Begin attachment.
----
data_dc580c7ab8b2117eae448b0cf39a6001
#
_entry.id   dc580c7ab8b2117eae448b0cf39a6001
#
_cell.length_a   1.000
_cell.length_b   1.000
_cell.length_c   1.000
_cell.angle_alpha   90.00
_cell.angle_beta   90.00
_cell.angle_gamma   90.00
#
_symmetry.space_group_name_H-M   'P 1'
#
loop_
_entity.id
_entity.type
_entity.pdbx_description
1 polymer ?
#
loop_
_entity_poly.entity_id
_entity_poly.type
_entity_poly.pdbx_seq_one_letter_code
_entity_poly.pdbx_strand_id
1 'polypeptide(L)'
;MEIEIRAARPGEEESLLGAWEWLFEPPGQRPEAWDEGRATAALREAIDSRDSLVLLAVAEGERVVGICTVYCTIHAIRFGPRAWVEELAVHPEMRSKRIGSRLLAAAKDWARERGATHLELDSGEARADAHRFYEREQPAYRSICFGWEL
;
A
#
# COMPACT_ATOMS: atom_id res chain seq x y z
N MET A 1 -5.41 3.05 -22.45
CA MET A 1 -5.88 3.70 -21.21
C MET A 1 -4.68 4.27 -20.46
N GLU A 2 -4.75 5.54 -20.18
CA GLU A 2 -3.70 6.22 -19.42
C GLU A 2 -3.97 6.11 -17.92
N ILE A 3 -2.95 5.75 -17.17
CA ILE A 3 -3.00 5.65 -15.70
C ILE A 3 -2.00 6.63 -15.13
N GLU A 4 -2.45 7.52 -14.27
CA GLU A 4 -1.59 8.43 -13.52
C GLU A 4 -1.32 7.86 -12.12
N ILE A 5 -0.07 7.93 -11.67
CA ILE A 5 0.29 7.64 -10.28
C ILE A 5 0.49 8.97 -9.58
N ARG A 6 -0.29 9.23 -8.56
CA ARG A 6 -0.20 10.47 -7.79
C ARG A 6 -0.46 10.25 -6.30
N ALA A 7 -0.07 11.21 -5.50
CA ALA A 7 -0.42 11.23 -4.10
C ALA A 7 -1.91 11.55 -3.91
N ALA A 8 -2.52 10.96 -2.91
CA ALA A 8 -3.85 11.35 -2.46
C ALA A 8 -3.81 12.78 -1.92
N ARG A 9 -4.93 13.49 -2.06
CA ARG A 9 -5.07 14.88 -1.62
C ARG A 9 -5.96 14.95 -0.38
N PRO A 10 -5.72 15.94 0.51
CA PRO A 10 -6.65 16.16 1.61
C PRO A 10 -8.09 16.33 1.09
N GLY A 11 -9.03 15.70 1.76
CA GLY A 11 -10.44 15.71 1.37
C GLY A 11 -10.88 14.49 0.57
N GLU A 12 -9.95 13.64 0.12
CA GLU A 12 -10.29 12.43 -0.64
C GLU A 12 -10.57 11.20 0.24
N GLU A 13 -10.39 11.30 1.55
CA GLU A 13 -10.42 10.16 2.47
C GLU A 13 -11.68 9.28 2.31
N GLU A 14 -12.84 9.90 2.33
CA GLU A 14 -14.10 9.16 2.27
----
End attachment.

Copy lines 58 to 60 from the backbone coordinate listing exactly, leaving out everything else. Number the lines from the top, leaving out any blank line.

N PRO A 10 -5.72 15.94 0.51
CA PRO A 10 -6.65 16.16 1.61
C PRO A 10 -8.09 16.33 1.09